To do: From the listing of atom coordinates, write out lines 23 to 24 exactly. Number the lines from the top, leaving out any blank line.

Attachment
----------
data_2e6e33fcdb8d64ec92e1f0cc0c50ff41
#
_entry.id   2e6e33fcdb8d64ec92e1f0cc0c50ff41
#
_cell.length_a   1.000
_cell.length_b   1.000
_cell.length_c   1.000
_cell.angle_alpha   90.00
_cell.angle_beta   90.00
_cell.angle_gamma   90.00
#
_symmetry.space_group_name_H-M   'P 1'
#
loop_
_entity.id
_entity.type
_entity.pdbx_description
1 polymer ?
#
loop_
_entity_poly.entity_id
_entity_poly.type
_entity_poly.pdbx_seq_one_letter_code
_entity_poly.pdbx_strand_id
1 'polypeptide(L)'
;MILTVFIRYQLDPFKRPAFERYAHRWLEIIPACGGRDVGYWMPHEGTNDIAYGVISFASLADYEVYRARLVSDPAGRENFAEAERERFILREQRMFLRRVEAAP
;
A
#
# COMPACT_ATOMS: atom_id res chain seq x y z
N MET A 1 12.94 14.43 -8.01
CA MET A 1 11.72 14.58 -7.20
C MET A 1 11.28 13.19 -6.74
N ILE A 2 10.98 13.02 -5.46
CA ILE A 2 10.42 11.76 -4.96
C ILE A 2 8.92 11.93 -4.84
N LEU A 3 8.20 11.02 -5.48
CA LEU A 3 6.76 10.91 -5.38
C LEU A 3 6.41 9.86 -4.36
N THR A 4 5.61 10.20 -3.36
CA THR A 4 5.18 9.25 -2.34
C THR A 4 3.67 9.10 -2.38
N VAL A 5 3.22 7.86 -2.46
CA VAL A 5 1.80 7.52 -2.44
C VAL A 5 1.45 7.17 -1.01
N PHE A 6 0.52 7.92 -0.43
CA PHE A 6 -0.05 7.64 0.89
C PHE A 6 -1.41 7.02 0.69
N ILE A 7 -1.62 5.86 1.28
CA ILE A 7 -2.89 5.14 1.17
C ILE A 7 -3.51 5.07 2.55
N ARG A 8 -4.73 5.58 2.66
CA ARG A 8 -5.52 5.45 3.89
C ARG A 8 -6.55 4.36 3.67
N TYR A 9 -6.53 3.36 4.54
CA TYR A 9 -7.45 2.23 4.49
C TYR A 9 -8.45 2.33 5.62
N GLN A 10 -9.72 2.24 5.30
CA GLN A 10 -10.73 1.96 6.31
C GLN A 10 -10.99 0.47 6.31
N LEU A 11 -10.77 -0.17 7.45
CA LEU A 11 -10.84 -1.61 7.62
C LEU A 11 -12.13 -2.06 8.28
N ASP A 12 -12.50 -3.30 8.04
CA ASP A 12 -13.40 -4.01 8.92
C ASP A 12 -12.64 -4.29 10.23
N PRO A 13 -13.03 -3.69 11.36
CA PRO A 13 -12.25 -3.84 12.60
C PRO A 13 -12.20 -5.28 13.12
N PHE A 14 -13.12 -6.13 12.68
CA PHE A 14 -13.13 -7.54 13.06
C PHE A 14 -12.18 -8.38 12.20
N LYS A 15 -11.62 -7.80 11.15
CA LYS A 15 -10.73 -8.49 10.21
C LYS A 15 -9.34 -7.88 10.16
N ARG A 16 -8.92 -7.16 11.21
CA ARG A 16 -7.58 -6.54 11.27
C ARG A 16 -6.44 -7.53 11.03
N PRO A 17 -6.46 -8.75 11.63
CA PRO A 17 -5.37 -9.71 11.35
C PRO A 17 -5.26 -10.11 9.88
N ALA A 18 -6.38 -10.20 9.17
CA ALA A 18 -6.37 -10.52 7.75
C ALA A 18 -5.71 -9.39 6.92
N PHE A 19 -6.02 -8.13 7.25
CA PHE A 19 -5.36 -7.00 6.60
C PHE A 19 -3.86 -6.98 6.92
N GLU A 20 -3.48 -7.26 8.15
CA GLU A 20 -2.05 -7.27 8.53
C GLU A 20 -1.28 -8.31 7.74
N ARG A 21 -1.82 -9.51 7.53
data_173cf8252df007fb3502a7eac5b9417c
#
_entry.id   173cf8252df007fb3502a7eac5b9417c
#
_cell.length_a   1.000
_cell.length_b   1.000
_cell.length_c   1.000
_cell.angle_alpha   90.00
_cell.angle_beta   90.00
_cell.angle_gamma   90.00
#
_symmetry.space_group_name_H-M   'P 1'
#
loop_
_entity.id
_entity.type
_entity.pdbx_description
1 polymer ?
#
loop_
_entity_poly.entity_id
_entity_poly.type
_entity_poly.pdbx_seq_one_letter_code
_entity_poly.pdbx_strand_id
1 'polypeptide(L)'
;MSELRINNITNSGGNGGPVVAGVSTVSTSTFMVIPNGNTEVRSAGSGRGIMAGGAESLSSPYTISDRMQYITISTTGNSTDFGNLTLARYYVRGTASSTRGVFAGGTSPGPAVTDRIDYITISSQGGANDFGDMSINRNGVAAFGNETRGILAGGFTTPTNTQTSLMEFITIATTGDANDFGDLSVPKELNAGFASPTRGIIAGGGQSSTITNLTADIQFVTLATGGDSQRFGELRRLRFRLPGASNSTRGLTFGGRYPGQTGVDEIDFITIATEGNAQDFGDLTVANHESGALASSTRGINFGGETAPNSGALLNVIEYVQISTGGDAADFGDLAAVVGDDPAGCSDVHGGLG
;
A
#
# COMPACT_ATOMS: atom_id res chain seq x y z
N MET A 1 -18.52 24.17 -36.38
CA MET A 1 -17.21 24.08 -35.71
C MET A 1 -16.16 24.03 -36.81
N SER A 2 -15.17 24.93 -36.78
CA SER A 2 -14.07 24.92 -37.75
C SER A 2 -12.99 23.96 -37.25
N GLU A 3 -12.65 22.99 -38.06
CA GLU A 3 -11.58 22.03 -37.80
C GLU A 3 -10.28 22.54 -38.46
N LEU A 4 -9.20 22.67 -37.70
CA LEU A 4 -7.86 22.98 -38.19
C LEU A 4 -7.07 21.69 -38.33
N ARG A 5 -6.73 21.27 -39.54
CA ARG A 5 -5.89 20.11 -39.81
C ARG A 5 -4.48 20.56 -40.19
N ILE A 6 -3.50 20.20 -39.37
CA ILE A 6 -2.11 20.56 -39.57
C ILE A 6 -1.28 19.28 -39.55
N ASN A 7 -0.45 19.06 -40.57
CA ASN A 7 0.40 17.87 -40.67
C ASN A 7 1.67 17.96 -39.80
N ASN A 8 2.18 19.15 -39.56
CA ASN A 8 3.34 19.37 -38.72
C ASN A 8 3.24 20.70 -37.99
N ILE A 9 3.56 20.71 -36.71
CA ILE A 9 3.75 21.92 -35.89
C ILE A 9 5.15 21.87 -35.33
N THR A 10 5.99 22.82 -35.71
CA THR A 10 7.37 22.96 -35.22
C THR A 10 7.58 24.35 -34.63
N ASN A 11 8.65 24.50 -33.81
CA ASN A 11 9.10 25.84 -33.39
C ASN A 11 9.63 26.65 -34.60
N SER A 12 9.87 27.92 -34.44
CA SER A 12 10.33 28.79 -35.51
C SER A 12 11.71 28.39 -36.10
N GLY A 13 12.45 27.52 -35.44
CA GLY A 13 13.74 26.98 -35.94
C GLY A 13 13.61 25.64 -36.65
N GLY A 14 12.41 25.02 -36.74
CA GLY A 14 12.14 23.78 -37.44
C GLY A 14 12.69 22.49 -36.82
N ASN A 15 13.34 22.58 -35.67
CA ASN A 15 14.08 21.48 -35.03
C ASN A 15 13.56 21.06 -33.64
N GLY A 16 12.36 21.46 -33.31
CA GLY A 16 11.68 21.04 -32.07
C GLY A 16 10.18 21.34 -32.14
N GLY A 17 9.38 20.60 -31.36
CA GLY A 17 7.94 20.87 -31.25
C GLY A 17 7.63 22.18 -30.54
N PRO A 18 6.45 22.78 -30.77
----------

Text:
_entity_poly.pdbx_seq_one_letter_code
_entity_poly.pdbx_strand_id